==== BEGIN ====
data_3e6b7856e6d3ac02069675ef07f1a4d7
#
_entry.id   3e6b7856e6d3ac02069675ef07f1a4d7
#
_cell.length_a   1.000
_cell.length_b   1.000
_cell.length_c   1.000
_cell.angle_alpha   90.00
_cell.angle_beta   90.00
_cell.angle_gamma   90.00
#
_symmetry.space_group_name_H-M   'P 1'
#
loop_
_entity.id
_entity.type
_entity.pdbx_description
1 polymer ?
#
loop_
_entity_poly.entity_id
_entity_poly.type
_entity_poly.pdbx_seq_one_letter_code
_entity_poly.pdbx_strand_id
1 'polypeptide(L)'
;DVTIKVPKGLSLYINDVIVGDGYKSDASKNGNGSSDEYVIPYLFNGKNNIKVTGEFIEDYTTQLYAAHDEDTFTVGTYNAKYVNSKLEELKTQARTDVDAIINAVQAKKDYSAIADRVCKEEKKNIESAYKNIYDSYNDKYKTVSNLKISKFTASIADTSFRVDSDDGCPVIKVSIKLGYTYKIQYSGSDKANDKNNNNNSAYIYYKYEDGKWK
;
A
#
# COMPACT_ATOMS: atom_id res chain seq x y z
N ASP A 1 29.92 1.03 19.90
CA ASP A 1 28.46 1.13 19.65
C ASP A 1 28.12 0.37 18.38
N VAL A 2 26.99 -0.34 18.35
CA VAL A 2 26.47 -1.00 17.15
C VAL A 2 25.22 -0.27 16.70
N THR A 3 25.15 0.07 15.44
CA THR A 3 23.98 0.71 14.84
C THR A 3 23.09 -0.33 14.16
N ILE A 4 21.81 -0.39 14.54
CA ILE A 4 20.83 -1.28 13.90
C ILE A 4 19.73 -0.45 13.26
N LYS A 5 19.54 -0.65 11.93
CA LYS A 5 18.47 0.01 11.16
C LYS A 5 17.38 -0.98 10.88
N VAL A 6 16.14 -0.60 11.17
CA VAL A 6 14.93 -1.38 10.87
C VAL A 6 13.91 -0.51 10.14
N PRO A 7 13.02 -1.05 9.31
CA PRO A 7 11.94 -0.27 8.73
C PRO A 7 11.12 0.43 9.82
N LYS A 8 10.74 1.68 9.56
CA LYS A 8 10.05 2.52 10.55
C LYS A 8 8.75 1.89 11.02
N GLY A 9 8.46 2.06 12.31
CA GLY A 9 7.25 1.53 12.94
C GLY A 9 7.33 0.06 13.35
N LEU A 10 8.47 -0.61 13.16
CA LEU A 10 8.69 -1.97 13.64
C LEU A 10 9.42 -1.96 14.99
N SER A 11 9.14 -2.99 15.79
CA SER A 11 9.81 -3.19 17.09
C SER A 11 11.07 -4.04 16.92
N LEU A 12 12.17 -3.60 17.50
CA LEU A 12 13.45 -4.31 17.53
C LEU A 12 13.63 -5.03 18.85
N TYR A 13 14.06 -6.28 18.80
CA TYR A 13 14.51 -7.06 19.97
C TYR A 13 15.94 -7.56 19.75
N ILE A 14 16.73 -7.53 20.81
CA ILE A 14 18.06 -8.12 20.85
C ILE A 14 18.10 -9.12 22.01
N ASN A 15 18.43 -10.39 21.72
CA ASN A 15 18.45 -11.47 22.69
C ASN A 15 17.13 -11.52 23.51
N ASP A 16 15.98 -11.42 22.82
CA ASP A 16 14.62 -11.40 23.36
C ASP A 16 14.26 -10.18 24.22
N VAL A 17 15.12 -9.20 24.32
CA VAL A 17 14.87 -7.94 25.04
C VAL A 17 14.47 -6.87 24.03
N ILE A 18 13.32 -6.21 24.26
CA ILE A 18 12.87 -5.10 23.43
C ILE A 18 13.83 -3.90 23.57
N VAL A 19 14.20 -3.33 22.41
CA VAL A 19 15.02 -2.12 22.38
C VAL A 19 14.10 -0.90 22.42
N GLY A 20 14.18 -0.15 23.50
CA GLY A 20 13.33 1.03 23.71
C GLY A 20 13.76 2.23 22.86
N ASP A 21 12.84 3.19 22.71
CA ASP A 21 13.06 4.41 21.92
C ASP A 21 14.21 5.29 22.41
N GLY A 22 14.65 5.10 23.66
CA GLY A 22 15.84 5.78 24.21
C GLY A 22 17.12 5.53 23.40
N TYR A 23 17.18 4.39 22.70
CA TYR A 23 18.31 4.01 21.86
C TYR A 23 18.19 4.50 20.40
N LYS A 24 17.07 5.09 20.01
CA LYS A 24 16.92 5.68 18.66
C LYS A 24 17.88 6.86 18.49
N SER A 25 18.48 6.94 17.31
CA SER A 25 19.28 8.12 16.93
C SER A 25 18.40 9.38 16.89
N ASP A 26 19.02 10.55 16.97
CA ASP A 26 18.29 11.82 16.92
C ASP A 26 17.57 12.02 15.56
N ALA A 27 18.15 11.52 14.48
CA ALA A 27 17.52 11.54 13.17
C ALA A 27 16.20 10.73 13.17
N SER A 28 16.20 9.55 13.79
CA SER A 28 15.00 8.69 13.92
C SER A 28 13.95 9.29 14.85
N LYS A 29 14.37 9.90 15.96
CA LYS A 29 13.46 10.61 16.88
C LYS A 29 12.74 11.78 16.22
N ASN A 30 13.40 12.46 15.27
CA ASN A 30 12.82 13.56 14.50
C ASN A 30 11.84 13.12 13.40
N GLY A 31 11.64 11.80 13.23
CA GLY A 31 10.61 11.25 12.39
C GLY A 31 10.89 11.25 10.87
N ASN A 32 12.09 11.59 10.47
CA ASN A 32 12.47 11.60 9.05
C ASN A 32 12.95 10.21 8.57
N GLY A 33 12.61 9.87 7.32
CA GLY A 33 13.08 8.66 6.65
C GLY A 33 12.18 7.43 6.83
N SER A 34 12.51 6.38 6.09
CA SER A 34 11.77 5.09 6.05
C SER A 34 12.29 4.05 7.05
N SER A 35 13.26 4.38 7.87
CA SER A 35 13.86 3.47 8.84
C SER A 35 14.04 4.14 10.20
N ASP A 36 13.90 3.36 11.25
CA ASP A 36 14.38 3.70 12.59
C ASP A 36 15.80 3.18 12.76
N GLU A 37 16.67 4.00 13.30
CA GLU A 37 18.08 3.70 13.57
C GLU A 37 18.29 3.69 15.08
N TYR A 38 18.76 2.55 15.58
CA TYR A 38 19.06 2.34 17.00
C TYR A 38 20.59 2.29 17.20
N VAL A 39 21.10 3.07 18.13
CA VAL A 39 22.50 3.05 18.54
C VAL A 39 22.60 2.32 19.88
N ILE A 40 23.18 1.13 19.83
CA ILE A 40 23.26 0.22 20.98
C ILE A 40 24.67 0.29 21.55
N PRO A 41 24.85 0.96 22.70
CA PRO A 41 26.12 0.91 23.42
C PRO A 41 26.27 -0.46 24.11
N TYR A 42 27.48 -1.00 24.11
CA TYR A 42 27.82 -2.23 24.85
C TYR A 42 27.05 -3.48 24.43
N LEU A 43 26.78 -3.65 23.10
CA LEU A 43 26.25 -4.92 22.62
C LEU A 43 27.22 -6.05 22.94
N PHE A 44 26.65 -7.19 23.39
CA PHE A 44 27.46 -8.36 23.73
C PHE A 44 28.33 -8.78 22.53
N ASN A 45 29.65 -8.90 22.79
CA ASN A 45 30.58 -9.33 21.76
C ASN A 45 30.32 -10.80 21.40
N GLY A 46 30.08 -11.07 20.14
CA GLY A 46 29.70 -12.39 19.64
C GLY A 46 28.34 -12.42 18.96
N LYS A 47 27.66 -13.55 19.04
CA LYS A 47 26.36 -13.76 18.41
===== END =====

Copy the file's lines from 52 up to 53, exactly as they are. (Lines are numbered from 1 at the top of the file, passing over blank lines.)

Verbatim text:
N LYS A 8 10.74 1.68 9.56
CA LYS A 8 10.05 2.52 10.55